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Tuesday, October 2
7:30 am Breakfast Presentation (Sponsorship Opportunity Available)
8:00 Biobanking Brainstorming Discussion Groups
Grab a cup of coffee and join your colleagues in group discussions.
CONCURRENT SESSIONS: Enhancing the Value of Clinical Specimens
9:00 Chairperson’s Opening Remarks
Mary Ann Brown, Executive Director, Conferences, Cambridge Healthtech Institute
9:05 Sample Quality – The Key to Success or Failure
Catherine A. Hammett-Stabler, Ph.D., Professor, Department of Pathology and Laboratory Medicine, University of North Carolina
Investigators in biomarker research have focused on analytics and clinical correlations with little attention to the samples being tested. Sample quality is just as, perhaps more, important. All too often this critical component is neglected. This session will discuss the many issues such as collection, processing, and storage that contribute to sample characteristics and dramatically impact results.
9:35 Application of Pattern Recognition Image Analysis for Improved Research-Appropriate Biobanking Specimen QA
R. Mark Simpson, Ph.D., D.V.M., Senior Scientist, Laboratory of Cancer Biology and Genetics; Head, Comparative Molecular Pathology Unit, National Cancer Institute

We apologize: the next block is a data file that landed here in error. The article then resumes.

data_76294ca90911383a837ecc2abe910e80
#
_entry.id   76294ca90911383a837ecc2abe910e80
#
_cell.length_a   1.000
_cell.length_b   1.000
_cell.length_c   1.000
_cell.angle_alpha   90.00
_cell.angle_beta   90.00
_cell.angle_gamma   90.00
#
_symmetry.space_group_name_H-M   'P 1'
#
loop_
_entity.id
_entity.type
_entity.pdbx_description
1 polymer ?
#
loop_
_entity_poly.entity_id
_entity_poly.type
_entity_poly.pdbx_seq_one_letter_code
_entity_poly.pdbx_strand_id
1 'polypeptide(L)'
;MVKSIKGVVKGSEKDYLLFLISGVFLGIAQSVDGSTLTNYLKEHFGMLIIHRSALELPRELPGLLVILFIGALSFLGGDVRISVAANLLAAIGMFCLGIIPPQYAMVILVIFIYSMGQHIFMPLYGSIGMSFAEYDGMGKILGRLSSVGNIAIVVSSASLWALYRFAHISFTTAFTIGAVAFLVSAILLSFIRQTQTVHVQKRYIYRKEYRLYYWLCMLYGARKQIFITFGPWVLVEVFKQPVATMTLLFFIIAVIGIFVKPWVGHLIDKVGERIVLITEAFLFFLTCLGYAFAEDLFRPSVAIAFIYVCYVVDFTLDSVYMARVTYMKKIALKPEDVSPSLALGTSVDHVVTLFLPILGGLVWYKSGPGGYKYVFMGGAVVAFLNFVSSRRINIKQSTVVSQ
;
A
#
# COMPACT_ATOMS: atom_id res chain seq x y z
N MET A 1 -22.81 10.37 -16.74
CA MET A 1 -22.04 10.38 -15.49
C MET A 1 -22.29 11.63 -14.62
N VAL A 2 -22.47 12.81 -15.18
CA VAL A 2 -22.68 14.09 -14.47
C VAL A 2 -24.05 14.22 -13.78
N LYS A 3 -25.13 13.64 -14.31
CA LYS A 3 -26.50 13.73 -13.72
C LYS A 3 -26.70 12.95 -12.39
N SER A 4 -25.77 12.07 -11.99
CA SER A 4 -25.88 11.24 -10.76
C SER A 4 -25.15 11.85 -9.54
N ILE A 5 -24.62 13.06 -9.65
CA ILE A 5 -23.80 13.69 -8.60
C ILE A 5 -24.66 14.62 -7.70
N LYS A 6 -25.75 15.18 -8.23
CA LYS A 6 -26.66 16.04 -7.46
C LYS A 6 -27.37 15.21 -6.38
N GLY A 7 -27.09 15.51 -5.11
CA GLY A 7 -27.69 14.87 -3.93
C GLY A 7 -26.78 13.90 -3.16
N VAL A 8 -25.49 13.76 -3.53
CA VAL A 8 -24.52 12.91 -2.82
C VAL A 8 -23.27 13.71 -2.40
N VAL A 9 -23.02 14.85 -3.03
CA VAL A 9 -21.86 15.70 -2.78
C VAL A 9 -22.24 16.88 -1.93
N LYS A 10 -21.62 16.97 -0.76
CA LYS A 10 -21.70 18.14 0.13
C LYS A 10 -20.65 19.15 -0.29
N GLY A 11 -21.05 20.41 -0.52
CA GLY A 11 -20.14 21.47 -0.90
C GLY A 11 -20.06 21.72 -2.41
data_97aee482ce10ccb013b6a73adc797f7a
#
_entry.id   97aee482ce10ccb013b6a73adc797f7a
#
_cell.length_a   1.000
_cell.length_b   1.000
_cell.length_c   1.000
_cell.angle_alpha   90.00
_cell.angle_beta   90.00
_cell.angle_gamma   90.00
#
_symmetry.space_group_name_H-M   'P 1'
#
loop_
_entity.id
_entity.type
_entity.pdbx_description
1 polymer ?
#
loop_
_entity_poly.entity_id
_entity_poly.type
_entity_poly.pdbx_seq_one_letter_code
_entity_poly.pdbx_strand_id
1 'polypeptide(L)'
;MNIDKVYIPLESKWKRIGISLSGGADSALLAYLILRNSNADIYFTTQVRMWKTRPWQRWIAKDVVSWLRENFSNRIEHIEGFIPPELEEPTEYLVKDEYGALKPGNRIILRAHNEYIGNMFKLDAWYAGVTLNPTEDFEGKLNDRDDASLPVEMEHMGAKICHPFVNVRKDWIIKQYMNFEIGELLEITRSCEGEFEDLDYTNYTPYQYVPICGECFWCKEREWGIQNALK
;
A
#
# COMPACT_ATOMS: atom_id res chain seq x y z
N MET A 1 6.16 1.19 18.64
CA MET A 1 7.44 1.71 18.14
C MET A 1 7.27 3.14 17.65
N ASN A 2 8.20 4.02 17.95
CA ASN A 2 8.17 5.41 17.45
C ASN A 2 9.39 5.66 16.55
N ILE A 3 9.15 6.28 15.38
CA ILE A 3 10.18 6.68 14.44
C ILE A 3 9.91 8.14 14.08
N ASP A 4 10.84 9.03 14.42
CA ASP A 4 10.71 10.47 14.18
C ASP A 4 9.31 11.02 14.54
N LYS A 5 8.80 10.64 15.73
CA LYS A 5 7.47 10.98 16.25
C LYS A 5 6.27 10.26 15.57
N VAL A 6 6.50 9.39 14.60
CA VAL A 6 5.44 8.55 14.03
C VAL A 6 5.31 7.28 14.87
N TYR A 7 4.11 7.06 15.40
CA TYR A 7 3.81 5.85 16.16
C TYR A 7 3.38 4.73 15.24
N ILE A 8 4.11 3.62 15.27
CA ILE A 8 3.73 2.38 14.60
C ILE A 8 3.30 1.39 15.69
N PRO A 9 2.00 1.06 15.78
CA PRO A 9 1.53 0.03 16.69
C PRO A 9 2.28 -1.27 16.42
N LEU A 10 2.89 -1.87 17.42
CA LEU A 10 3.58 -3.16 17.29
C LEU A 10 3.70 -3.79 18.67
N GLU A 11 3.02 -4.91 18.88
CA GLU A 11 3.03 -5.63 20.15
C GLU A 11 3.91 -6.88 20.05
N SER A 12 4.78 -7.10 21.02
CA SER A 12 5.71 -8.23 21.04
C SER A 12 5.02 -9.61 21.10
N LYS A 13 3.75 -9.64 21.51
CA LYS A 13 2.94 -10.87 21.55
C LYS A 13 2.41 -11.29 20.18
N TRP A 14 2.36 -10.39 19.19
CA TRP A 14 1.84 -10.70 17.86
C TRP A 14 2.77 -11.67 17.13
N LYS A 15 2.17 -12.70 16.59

Recognition of the past inclusion of inappropriate biobanking specimens in biomarker discovery science has become a significant driver of today’s biorepository effort. Part of biobanking QA includes verification of research objective-appropriate specimen composition, including presence of desired/target tissue types, prior to resource consuming analysis and subsequent validation of extracted macromolecules. Improved precision and throughput enabled by histopathological pattern recognition image analysis helps minimize the inclusion of biorepository specimens that won’t lead, or worse may mislead, investigators to insights on clinically relevant biomarkers and drug targets.
10:05 Selected Poster Presentation: Developing a Research Repository at Texas Tech University Health Sciences Center in El Paso: A Collaborative Endeavor for the Collection, Storage, and Sharing of Biospecimens
Cynthia Camarillo, Ph.D., Senior Director, Texas Tech University Health Sciences Center
10:20 Coffee Break in the Exhibit Hall with Poster Viewing
11:00 Challenges to Successful Sample Procurement